I came across the CS5343 ADC the other day and was impressed with its specs (relative to its cost) but then became confused when I dug deeper and read the datasheet.
It's nominally a 24-bit 96 kHz ADC, but the datasheet lists a dynamic range of only 98 dB and a "-92 dB THD+N". The 92 dB figure gives an "effective number of bits" value of 15 using the normal arithmetic. Even the dynamic range would only correspond to 16 bits worth.
So I guess the first part of my question is: why the heck would anyone choose to market this product as a 24-bit ADC?
I then read a bit more about how delta-sigma ADCs work (along with noise-shaping). I partially understand them now but I clearly have serious gaps relating to the practical details, including the decimation. For example, the CS5343 has a master clock rate of up to around 40 MHz (when digitising at around 100 kHz) - specifically, a 36.864 MHz clock can be used to give a 96 kHz sample rate, using a divider of 384x. Now, I'm stuck here. My feeble understanding of the 1-bit datastream that emerges from a delta-sigma would imply to me that if you want to achieve 24-bit resolution, you need to count the number of "1s" that occur in each set of 2^24 samples. That would mean a multiplier of 2^24 (i.e. more than 16 million) between the data rate and the master clock rate, not 384. (It also implies a master clock rate of around 1.6 THz!)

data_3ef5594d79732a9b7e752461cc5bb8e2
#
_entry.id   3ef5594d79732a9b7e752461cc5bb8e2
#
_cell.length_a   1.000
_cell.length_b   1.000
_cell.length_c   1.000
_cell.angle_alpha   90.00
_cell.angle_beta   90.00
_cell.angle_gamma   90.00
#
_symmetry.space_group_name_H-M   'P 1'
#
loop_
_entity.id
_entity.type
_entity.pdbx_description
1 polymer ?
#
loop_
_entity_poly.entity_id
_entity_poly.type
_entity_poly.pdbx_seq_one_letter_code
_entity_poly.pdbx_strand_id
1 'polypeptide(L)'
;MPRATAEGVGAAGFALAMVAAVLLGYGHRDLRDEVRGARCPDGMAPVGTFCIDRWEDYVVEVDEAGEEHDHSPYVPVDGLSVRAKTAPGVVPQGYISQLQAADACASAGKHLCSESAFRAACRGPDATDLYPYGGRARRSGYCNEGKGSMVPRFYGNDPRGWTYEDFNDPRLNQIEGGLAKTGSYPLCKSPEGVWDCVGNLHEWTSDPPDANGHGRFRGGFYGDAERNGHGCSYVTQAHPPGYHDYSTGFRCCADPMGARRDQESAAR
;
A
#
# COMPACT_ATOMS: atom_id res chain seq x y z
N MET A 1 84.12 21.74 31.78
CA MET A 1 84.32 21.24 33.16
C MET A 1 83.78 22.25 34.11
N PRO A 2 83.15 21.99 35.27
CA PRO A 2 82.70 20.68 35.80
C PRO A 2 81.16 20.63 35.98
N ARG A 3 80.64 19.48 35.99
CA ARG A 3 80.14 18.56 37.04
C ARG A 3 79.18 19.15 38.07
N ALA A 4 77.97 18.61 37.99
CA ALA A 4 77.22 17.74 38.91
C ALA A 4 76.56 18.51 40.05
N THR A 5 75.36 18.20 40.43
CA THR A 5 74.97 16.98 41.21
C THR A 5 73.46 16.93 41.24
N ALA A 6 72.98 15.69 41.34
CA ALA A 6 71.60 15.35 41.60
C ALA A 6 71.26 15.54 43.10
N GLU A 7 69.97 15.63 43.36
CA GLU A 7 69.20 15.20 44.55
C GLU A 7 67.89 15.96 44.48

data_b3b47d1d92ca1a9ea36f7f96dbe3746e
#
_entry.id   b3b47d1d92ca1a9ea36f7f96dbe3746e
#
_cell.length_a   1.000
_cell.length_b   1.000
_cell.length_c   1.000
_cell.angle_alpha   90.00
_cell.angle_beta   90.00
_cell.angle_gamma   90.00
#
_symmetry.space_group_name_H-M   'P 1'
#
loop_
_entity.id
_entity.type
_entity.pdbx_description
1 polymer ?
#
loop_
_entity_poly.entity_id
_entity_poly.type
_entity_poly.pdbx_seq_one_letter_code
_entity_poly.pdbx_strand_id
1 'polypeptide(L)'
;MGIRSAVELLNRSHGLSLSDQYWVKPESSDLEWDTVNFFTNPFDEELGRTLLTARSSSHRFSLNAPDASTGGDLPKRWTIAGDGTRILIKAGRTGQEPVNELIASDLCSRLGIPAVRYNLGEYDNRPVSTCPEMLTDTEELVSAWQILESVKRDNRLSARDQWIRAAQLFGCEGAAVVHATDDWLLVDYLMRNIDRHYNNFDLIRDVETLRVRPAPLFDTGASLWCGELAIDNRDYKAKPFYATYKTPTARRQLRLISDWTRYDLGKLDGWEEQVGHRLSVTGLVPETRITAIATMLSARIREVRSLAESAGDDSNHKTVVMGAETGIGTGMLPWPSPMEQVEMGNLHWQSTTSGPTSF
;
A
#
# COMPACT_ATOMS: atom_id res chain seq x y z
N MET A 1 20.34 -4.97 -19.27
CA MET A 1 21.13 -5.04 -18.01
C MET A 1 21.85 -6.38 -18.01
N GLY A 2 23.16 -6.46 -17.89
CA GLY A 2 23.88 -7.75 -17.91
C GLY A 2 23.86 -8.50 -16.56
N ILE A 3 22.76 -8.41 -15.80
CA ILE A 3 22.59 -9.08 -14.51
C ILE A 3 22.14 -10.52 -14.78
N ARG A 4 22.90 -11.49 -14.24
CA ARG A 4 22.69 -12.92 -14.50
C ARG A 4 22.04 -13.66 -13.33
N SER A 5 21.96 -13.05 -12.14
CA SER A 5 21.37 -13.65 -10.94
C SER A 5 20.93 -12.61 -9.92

So here's the second part of my question: given that this 2^N multiplier (where N is the number of ADC bits) is clearly not present in real-world ADCs, can anyone point out the breakage in my italicised text above, or a link which explains it?